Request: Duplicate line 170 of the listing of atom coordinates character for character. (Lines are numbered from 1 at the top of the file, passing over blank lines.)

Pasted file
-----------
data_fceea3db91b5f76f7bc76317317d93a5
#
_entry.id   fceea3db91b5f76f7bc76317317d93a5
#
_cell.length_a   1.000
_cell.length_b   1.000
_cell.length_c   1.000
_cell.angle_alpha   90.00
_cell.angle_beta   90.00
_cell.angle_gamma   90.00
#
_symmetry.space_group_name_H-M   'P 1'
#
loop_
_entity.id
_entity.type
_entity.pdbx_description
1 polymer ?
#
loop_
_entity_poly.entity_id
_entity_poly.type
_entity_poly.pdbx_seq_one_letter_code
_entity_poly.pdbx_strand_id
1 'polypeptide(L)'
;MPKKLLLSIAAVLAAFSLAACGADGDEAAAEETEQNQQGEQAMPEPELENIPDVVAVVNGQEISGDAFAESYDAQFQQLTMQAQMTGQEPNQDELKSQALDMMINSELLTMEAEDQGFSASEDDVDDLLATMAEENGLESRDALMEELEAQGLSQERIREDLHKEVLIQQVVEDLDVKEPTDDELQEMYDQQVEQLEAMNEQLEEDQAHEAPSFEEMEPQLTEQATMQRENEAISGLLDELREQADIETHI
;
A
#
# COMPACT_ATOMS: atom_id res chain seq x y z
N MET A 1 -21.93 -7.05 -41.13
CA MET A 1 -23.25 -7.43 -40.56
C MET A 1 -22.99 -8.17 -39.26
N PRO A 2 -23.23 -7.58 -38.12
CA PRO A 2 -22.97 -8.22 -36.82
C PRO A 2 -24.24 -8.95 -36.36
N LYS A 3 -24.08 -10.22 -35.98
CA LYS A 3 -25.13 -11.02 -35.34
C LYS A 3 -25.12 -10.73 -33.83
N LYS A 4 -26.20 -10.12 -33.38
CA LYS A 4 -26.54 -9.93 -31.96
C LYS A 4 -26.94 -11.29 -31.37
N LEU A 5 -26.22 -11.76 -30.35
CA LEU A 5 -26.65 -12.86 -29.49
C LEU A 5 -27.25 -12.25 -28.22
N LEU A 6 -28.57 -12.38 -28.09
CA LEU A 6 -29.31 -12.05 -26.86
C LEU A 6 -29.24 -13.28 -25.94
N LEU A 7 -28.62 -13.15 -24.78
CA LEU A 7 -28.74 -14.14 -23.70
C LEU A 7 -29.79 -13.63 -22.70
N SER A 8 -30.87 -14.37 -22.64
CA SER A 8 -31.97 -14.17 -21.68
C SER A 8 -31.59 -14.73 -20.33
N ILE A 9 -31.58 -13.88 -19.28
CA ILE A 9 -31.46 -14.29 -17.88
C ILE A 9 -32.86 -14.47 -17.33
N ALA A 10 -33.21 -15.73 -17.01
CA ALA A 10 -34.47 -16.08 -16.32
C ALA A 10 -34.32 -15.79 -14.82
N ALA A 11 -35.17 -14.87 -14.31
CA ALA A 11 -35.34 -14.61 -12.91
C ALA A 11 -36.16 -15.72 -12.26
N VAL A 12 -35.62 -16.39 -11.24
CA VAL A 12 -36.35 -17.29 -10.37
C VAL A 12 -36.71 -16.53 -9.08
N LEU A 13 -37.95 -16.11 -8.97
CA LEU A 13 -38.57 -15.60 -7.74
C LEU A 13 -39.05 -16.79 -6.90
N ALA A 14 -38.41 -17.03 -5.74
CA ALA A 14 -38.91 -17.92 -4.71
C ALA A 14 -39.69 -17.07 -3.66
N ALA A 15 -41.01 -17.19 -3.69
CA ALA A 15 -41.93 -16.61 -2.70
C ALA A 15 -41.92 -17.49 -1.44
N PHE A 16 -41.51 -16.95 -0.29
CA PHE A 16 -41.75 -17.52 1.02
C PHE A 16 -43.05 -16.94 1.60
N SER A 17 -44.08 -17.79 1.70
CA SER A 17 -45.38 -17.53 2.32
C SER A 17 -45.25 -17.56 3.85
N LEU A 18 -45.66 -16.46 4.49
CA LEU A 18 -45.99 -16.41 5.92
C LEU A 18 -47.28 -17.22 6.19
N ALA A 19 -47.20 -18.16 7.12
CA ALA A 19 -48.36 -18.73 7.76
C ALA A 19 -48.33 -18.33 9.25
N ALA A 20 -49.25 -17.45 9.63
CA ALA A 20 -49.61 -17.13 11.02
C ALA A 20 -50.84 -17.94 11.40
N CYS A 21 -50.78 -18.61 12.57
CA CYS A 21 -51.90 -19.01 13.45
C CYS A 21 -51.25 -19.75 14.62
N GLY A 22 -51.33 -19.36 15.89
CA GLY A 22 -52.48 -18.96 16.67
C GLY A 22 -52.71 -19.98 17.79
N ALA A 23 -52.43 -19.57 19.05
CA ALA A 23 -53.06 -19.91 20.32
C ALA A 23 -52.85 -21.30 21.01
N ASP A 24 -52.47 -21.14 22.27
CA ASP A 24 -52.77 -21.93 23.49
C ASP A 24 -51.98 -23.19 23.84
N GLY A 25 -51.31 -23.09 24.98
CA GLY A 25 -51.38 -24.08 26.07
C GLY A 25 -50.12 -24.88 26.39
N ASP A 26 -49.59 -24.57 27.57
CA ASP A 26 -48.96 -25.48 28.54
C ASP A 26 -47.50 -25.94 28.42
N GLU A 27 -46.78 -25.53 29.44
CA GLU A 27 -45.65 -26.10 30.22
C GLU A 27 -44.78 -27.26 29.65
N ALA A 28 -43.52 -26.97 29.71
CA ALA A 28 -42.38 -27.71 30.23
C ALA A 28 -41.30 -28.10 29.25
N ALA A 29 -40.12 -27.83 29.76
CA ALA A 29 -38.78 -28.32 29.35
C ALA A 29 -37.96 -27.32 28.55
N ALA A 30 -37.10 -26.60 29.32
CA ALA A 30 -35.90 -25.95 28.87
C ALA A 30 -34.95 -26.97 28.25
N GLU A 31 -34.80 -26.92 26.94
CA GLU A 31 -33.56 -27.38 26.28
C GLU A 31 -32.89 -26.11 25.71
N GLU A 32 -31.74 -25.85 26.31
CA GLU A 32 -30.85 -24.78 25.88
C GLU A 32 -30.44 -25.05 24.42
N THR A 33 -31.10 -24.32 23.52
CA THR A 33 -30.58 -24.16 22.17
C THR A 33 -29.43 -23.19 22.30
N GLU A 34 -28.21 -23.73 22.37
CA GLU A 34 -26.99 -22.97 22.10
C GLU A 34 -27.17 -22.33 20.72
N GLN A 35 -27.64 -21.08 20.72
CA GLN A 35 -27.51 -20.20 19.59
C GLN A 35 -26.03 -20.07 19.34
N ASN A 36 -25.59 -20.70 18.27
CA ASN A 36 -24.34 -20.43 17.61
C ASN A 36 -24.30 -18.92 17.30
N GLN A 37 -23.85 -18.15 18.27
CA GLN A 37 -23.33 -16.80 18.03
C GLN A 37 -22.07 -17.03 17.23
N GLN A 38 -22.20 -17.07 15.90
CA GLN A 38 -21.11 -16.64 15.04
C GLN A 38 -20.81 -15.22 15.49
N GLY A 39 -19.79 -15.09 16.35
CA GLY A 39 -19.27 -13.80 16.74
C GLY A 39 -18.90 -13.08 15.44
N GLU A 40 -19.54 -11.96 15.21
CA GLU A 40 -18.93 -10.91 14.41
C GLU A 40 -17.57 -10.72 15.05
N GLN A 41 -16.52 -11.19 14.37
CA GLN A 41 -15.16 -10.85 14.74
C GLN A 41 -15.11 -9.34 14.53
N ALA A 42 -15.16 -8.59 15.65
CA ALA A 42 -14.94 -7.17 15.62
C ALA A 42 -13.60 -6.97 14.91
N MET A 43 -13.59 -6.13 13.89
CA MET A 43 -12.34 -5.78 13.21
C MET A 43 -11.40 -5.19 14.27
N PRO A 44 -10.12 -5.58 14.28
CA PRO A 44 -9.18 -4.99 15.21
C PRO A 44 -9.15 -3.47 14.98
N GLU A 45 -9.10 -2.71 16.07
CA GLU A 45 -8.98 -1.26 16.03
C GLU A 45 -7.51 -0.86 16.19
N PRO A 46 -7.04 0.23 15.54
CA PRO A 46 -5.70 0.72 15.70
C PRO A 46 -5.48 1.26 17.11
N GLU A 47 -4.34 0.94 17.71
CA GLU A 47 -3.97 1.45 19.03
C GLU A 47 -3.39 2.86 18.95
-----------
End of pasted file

CA GLU A 47 -3.97 1.45 19.03